Thematic Session – HIV in Emergencies
NGO Observer Statement
We want to take this opportunity to thank you for today’s very timely thematic segment and a special thanks to Noi and Annie for sharing their incredible stories with us. This statement is made on behalf of a loosely formed coalition of the non-governmental organizations of Stop AIDS Alliance, the International HIV/AIDS Alliance, and the Interagency Coalition on AIDS and Development.
We are pleased to see the increasing focus on HIV in emergencies, where risk and vulnerability to HIV is often increased. Reaching the 90-90-90 will require us to work effectively to reach those affected by emergencies with high impact HIV interventions.
But we also recognize that in our increasingly complex world, fragile and emergency contexts are diverse and reach beyond the definitions provided in the background document for today’s session. In fact, we recognize a humanitarian emergency as also being an event or series of events and conditions that represent a critical threat to the health, safety, security or wellbeing of a community or other large group of people. These contexts are driven by socio-economic status, isolation and social exclusion, and fuelled by other social and structural drivers (such as lack of access to housing, employment, health services and community resources). All of which, exacerbate conditions that place individuals at greater risk and vulnerability to HIV infection and create barriers to attaining optimal health and wellbeing.
Additionally, while many fragile, conflict and emergency settings are supported through international humanitarian agencies, there has been limited success to date in initiating locally-led responses to HIV and other health related challenges, and in building long-term capacity.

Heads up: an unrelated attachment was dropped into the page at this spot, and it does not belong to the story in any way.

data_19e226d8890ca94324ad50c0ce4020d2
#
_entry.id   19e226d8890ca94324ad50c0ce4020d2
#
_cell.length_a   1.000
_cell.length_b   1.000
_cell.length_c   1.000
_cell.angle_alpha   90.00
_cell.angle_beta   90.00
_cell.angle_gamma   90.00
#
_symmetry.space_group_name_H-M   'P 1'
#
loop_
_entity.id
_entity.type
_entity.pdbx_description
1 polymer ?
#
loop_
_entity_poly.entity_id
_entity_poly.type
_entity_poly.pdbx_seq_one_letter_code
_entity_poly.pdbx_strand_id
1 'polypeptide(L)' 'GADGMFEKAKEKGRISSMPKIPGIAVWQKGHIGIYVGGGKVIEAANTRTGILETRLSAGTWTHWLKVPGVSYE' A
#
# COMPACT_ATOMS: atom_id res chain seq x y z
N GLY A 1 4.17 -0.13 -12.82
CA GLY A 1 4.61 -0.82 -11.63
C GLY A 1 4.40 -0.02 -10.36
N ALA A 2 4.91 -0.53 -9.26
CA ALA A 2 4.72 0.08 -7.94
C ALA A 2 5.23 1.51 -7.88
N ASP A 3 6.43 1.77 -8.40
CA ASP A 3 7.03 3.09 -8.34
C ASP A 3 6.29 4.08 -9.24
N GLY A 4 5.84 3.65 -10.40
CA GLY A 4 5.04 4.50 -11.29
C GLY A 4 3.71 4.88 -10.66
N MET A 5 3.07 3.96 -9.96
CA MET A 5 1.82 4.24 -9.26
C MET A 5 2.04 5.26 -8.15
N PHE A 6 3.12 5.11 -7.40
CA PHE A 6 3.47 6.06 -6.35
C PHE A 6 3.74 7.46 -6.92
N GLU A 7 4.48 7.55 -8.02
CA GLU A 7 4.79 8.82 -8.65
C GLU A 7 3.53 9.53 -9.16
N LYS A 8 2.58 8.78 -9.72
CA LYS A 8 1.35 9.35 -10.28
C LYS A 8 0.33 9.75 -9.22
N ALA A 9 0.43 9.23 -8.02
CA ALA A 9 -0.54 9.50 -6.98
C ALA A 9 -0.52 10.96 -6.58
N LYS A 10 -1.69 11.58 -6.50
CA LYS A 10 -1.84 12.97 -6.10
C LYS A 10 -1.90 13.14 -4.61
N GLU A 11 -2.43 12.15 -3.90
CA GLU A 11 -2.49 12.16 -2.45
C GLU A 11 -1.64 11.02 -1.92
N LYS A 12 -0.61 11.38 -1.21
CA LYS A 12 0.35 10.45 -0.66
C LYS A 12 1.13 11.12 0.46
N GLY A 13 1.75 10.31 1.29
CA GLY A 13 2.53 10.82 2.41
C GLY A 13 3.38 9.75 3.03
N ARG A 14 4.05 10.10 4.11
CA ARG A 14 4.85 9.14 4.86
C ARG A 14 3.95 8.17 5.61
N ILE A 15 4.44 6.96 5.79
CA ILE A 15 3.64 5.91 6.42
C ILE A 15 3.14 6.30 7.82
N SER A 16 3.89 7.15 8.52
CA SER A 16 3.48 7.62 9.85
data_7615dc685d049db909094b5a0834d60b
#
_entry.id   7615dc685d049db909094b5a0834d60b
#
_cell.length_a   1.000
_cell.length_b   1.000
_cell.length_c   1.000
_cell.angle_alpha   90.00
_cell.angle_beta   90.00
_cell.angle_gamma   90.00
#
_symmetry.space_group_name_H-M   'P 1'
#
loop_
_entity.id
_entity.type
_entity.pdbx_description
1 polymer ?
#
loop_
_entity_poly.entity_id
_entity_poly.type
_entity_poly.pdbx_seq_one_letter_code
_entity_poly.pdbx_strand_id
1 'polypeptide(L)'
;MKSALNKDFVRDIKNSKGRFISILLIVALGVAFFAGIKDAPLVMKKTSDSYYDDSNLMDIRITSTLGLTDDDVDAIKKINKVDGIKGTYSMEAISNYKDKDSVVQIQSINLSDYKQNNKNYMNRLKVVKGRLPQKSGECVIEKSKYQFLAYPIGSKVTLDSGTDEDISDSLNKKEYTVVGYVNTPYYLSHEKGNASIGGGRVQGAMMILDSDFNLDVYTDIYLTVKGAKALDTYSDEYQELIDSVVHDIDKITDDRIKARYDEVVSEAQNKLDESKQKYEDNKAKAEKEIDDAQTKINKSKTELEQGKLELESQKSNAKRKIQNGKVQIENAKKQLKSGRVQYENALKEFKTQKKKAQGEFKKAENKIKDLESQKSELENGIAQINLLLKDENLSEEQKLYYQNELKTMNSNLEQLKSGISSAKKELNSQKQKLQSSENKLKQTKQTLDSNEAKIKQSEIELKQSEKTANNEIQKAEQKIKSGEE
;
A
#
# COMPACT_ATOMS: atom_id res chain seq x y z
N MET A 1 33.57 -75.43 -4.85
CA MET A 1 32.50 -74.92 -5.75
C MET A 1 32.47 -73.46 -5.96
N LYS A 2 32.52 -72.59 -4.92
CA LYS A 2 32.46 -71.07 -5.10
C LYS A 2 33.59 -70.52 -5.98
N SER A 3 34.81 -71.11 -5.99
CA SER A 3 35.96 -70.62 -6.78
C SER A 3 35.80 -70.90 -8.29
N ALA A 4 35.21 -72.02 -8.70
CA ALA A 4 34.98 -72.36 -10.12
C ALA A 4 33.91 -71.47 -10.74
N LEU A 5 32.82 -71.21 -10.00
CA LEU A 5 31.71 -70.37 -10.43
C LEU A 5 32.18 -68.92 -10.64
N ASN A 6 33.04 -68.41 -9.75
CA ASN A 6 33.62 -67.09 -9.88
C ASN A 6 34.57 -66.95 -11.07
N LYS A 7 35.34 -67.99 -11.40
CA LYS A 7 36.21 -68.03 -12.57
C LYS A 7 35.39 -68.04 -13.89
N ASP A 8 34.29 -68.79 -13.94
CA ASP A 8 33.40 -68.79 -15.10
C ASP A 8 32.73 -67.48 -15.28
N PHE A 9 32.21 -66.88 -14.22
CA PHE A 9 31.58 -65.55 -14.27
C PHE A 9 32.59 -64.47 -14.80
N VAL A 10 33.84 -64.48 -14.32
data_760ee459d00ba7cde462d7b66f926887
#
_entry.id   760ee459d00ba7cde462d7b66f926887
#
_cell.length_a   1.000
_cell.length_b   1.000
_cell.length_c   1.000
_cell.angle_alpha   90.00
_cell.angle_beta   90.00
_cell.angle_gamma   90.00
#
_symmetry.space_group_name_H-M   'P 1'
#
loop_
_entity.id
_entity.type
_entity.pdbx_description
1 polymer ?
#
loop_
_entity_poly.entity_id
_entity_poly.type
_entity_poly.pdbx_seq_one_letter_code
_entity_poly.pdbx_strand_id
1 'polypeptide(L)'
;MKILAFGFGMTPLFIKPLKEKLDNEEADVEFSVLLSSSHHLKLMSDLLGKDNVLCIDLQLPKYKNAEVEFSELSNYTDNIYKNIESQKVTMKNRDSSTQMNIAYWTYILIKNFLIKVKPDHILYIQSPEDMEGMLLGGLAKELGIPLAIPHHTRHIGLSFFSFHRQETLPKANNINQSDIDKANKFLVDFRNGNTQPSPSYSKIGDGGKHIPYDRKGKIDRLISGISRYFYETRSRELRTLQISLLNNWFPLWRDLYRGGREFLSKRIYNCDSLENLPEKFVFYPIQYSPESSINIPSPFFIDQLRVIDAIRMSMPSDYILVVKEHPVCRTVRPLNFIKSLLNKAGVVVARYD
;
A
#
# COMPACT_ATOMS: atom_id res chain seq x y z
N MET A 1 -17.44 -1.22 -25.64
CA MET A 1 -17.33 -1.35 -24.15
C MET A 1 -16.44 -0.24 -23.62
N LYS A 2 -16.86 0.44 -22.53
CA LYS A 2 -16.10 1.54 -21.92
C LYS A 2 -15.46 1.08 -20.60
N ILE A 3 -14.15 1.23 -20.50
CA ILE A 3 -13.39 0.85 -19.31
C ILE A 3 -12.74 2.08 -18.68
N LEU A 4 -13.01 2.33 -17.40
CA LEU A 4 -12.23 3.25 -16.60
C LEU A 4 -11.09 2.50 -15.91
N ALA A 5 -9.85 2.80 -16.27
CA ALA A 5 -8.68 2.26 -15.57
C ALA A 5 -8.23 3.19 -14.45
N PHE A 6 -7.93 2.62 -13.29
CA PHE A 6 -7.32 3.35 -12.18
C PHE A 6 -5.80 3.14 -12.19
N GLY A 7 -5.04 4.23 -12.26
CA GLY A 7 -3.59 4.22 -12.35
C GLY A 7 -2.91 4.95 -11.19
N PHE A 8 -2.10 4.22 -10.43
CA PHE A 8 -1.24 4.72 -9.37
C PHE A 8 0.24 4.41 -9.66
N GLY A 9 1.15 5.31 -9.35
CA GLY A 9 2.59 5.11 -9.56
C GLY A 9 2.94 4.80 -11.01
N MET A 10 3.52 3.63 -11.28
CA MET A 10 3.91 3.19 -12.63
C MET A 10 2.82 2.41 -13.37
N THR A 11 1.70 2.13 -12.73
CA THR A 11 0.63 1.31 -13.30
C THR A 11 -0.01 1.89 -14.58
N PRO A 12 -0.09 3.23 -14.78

Local communities, organisations and networks, including networks of people living with HIV (PLHIV), make significant contributions to HIV and emergency responses, and this role needs to be better communicated and acknowledged. The background document for this thematic session presents good examples, lessons learnt and challenges we need to take into account.
Communities and community health workforces bring local expertise, on-the-ground agility and established networks, which are responsive to the changing circumstances that fragility brings. Communities and community health workers, including volunteers, represent a sustainable and critical resource by working with the formal health system, mobilizing communities, implementing innovative community-based service delivery models, assuring sustainability of health responses through community systems strengthening, out-reaching vulnerable community members and linking them to care.
With this intervention, we highlight five key areas where we call upon the UNAIDS family for its strong voice and leadership:
- Capacity, preparedness and coordination must be strengthened. Although the UN set up clusters around specific themes, some countries are concerned about disorganisation within the HIV cluster. Communities and national civil society organizations need to be better linked to national and local disaster preparedness training and systems so they are better equipped to respond to the needs of communities in crisis.
- Strengthen strategic information on HIV burden in emergency contexts.
- Advocate for greater flexibility in funding for emergency situations, including cross border and regional proposals; and, ensure that new funding for public health responses supports longer-term community system strengthening with an emphasis on human resources for health.
- Call for and fund – innovative testing, treatment and retention strategies, making use of community based peer-led approaches, and integration in services. Focus on inequity in access to HIV and health services to avoid further exclusion and marginalisation. The ambitious goal to end the AIDS epidemic by 2030 can only be met if all populations affected by the epidemic are included.
- And finally, that a broader definition of emergency contexts be considered in the follow-up to today’s session. Within that definition, we need to emphasize the need for a differentiated response to different conditions that cause fragility.